President Trump recently amended the federal wage and hour law, to prohibit managers and supervisors for participating in tip pooling arrangements under any circumstance, whether or not the employer takes a tip credit (i.e., employers pay less than full minimum wage and employees earn the difference in tips). In other words, employers, including managers and supervisors, cannot require tipped employees, such as waiters, servers, bartenders, etc., to pay any portion of their tips over to the employer, manager or supervisors. Employers who violate this new rule not only must pay back employees’ ill-gotten tips, but also must pay liquidated damages in an equal amount, essentially a 2x multiplier.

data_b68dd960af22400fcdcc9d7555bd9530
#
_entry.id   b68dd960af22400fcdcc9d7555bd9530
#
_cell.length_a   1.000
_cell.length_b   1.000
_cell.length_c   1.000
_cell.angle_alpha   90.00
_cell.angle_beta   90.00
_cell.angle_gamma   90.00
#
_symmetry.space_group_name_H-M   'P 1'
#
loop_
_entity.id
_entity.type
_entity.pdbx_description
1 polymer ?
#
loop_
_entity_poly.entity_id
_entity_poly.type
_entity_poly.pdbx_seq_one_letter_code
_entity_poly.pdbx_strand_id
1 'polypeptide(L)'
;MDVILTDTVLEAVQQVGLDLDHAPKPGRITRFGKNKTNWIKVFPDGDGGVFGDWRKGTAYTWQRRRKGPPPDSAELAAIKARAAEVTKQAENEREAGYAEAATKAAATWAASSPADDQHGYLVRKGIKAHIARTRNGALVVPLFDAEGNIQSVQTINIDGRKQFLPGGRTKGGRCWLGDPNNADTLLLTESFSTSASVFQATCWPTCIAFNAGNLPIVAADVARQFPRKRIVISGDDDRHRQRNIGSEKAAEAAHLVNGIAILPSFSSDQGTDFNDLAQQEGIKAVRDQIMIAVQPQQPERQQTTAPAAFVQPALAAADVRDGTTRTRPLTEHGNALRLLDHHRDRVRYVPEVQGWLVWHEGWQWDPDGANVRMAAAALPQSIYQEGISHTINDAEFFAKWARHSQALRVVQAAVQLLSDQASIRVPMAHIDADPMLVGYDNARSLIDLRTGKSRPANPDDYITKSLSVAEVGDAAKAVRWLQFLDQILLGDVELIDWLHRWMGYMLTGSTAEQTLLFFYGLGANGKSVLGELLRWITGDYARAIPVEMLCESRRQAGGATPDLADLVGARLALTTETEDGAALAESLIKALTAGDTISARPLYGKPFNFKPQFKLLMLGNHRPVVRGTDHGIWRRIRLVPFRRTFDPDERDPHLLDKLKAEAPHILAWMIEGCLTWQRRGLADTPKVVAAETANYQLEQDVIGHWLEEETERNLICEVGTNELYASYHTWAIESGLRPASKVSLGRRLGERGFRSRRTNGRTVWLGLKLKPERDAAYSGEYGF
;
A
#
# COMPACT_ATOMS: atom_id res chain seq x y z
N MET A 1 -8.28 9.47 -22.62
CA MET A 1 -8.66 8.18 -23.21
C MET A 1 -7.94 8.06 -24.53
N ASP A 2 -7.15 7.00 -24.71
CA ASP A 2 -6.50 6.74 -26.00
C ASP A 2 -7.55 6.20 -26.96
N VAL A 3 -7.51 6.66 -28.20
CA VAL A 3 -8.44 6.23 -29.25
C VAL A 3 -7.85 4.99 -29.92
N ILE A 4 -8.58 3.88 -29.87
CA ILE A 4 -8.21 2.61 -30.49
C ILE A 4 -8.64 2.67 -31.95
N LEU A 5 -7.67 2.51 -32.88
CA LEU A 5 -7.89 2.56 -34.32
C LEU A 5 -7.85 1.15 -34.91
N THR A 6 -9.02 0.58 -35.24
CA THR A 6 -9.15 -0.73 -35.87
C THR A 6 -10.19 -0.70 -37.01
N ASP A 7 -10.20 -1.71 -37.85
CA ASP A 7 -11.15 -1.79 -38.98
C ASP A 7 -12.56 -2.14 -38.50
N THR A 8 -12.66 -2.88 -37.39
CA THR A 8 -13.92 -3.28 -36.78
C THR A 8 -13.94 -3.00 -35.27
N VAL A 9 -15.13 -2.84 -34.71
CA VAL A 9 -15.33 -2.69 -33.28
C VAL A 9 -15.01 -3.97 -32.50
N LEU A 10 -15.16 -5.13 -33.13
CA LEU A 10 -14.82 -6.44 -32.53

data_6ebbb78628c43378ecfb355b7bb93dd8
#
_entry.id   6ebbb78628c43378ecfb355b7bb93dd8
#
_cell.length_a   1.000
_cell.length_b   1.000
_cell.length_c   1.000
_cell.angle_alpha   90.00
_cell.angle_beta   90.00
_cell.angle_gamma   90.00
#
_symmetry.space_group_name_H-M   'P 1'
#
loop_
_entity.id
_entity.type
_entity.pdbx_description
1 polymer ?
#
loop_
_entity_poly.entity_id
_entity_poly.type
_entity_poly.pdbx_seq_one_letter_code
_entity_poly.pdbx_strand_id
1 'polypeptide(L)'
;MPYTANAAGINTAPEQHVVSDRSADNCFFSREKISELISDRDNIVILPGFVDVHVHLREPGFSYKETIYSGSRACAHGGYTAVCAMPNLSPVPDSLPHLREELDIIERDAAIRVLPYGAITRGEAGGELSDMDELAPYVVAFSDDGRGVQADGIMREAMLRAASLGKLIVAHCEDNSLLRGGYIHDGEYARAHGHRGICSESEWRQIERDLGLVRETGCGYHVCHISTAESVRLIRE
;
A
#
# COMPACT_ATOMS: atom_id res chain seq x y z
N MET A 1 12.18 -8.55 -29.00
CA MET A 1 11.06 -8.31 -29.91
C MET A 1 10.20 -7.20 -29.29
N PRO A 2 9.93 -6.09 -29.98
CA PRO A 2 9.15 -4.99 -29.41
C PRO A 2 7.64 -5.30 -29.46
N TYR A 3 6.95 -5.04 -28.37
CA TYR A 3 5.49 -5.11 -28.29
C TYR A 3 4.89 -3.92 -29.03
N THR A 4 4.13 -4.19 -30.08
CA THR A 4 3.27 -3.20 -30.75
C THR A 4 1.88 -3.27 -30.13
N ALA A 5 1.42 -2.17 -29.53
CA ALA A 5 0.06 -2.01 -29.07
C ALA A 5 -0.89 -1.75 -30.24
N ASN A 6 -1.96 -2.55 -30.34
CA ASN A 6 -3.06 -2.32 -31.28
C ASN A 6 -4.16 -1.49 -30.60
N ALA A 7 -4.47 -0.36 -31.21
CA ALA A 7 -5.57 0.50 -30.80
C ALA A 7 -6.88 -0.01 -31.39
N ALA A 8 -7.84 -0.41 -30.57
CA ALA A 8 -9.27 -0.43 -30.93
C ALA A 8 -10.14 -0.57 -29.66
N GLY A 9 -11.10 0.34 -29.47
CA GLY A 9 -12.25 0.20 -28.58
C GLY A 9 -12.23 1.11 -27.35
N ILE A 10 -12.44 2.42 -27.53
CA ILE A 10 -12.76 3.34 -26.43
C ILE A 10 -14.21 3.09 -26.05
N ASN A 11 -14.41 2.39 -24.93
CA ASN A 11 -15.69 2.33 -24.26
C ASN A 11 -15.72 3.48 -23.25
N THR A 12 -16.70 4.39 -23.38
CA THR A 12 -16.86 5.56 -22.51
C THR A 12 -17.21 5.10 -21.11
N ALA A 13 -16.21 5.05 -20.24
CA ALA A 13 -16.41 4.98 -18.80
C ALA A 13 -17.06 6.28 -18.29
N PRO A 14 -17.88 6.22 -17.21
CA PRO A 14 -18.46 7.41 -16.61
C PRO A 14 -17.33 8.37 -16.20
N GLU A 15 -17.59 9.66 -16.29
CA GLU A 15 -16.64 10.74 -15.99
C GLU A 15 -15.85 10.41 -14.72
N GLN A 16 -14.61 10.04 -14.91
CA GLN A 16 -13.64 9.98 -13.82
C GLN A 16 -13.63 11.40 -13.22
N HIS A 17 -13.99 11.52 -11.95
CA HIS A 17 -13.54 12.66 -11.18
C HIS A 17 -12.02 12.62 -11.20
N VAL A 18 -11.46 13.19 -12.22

The new law does however enlarge the tip pool in one respect. Employers who do not take a tip credit and pay full minimum wage can now require employees to share tips with their traditionally non-tipped, back-of-the-house employees like cooks and dishwashers.
These changes will likely disproportionately affect restaurant workers who are often victims of unlawful tip pool policies.